The view encompasses the leisurely flowing Kiso River and Inuyama Castle, a national treasure. This Ryokan Akariya Geihanro with a history of over 100 years in Inuyama, Aichi Prefecture, has been renewed.
Warm Japanese hospitality always awaits travelers at Akariya. Looking away from the hill-top Inuyama Castle, to the west lies the magnificent spread of the Kiso River. Enjoy a journey with a sense of history – the scenery unchanged from long ago, and the relaxing harmony of old and new at the inn.
You can see Inuyama Castle and the Kiso River from your room. Our suites with covered rotenburo offer luxurious space. All of our rooms have a covered rotenburo bath. Enjoy soaking in the spring whenever you like.
Kiso Premium Suite
This maisonette has a viewing terrace overlooking the grand Kiso River and the Okumino mountain range. The living room and wood terrace offer fine views over the grand Kiso River. The covered rotenburo also affords a magnificent view of Inuyama.
Japanese Modern Deluxe Suite
This room is on the forest side facing the greenery below Inuyama Castle. Go out on the terrace, and you can gaze on the castle. The tatami living room is a space for lounging.
Upstairs on the second floor is a terrace overlooking the grand Kiso River and the Okumino mountain range. Upstairs on the second floor, there’s a belvedere and castle-viewing terrace where you can experience the beauty of Inuyama Castle up-close.
River Luxury Suite
The French windows and terrace take advantage of the corner room. From the terrace, you can take in the majestic scenery of Inuyama Castle above the Kiso River as if from a boat.
Castle Luxury Suite
This special corner room is closest to the castle. Go out on the terrace, and you can see the whole of the castle and a beautiful garden.
Hakuteinoyu, Inuyama’s only onsen, is said to leave you beautiful, with smooth skin. Relax in your own private rotenburo, listening to the babble of the Kiso River and enjoying the view of Inuyama Castle.
Each dish of our kaiseki cuisine is painstakingly prepared using quality seasonal ingredients. From playful items to beautiful, delicately presented dishes, our kaiseki reveals the heights of Japanese cuisine.
The lounge area is encompassed by a warm light. Food and art-related books, records, and DVDs are available. The free drink corner has tea and coffee, and in the evening, wine for your enjoyment.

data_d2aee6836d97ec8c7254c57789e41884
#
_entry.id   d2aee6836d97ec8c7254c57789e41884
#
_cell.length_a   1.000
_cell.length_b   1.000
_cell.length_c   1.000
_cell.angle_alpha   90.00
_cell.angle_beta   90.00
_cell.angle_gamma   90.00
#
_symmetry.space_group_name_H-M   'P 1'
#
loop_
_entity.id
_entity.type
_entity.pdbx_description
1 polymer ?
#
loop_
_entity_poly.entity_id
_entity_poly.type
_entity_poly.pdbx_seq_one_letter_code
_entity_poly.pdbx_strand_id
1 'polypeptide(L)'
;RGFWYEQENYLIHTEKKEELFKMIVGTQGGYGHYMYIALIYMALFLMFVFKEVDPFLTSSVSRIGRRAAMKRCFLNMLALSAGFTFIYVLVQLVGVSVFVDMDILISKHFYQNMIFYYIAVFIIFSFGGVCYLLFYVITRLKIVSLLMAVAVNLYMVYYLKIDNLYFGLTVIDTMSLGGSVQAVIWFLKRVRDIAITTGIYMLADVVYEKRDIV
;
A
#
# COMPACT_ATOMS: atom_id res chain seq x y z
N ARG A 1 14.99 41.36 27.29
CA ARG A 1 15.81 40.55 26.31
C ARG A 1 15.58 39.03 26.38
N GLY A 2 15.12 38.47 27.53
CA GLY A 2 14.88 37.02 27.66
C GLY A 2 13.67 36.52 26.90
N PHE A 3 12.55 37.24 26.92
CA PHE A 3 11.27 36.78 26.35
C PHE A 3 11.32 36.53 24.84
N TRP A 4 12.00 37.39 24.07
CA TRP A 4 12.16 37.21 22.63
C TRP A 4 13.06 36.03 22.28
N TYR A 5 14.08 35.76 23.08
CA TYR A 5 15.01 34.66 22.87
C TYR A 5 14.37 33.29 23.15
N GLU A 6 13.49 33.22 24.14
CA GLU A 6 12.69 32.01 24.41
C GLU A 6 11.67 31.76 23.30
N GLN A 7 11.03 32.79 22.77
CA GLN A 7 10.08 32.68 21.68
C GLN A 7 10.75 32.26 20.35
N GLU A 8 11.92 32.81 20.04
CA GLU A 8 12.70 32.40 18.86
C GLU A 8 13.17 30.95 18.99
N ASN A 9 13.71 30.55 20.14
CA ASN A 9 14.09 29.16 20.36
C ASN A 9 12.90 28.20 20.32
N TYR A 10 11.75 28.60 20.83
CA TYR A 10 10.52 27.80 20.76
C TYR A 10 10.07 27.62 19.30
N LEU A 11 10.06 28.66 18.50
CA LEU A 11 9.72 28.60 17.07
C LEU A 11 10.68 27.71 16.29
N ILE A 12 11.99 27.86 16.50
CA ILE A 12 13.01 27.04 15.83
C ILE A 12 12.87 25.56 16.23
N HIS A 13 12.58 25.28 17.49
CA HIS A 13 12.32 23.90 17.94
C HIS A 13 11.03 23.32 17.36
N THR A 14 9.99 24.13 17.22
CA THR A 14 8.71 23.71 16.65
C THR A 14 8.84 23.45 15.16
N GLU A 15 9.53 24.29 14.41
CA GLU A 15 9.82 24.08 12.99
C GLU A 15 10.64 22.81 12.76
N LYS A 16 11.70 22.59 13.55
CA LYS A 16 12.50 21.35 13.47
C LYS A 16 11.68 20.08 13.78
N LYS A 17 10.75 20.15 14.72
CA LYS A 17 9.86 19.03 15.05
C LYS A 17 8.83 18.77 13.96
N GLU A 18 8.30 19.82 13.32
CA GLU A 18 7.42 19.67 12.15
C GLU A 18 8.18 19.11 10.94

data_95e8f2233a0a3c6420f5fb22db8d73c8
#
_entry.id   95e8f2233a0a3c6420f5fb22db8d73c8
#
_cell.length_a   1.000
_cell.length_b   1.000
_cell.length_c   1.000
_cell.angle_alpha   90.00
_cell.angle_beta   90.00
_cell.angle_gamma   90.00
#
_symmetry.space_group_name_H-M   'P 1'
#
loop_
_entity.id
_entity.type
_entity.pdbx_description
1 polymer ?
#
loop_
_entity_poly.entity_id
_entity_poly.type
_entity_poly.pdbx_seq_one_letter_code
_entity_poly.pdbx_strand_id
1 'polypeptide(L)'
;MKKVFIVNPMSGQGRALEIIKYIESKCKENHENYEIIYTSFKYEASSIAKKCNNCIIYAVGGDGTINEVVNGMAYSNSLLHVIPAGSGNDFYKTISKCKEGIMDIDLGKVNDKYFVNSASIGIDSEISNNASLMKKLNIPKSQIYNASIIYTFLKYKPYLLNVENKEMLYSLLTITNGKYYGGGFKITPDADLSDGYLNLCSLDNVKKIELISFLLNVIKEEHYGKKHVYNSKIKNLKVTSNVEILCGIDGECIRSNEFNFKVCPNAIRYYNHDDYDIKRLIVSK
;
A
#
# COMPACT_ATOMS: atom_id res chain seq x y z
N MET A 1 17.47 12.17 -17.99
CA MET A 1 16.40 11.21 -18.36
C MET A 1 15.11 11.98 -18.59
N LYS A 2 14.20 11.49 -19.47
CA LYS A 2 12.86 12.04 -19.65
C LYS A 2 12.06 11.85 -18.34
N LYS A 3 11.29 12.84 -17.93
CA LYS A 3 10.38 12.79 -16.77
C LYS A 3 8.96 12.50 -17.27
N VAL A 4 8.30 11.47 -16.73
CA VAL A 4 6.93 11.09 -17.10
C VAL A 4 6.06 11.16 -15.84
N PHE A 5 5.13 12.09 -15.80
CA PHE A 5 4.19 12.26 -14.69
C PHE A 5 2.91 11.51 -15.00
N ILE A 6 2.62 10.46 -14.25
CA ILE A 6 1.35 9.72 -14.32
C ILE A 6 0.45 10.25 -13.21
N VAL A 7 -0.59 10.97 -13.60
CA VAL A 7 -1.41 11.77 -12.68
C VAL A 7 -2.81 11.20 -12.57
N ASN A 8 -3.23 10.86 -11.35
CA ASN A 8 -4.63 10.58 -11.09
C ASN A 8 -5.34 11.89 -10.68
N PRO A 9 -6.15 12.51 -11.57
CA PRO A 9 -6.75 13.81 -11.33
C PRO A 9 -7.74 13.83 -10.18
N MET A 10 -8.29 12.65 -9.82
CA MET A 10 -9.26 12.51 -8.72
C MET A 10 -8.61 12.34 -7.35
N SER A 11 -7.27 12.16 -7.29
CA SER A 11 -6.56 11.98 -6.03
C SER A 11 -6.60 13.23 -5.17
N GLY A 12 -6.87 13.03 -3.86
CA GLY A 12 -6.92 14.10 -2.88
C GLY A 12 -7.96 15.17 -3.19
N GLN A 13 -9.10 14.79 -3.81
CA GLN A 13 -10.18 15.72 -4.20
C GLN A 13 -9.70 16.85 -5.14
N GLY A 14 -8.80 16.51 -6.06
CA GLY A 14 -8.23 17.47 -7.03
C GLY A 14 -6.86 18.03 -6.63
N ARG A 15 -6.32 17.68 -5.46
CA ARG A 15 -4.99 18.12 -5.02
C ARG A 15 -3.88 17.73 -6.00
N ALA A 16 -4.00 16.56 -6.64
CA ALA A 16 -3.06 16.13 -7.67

SAMURAI HOMELAND‚ AICHI
Located in the middle of Japan, Aichi Prefecture was at the center of the Sengoku, or Warring States period. It’s where many important samurai battles took place, and where many samurai heroes, including the nations’ Three Unifiers, Oda Nobunaga, Toyotomi Hideyoshi and Tokugawa Ieyasu were born.
About 70% of the nation’s ruling Daimyo war-lords of the early Edo Period (1603-1868) came from the Aichi area!
Aichi was dotted with over 3,600 samurai castles of various size and importance. With the construction of the mighty Nagoya Castle in 1610, Aichi, prospered, particularly as the nations’ Imperial court was in Kyoto,and the Shogun’s seat of government was in Edo (Tokyo) and right in the middle was Aichi.
Nine of the 53 checkpoints and post towns along the strategically and financially important Tokaidohighwaywere in Aichi.
This made Aichi a cultural and economic hub.It also led to Aichi’s traditional handcrafts, including Seto-yaki and Tokoname pottery and ceramics, and Arimatsu Narumi Shibori,textiles embellished with intricate patterns of tie-dyed cloth,becoming prized nationwide.
AICHI ´S SAMURAI CUISINE
Aichi is famed for its healthy food, in particular those created through the fermentation processes. One of the most famous and traditional is the healthy, long-lasting and delicious Hatcho Miso, believed to have been the secret weapon of success for the samurai of Aichi, as it is easily carried, long lasting, nutritious and tasty, making it advantageous for warriors on long campaigns.
Okazaki City’s famed Hatcho Miso is made from soybeans steamed and fermented for years in huge wooden casks sealed with two tons of specially placed rocks using the ancient rock piling techniques used around castle bases.
Another fermented specialty of Aichi is vinegar.The Mizkan Corporation in Handa City has been producing balsamic, rice and wine vinegars for over 200 years. Some of Japan’s finest sake are also brewed in Aichi.
Among Aichi’s best known foods, (Nagoya Meshi) are Tebasaki, Nagoya fried chicken wings, Kishimen, which are long flat noodles served in a hot broth, Miso Katsu, pork cutlets with thick, rich miso sauce, and Hitsumabushi, being glazed, grilled eel served on a bed of rice, with various condiments arranged so it can be enjoyed in three different ways.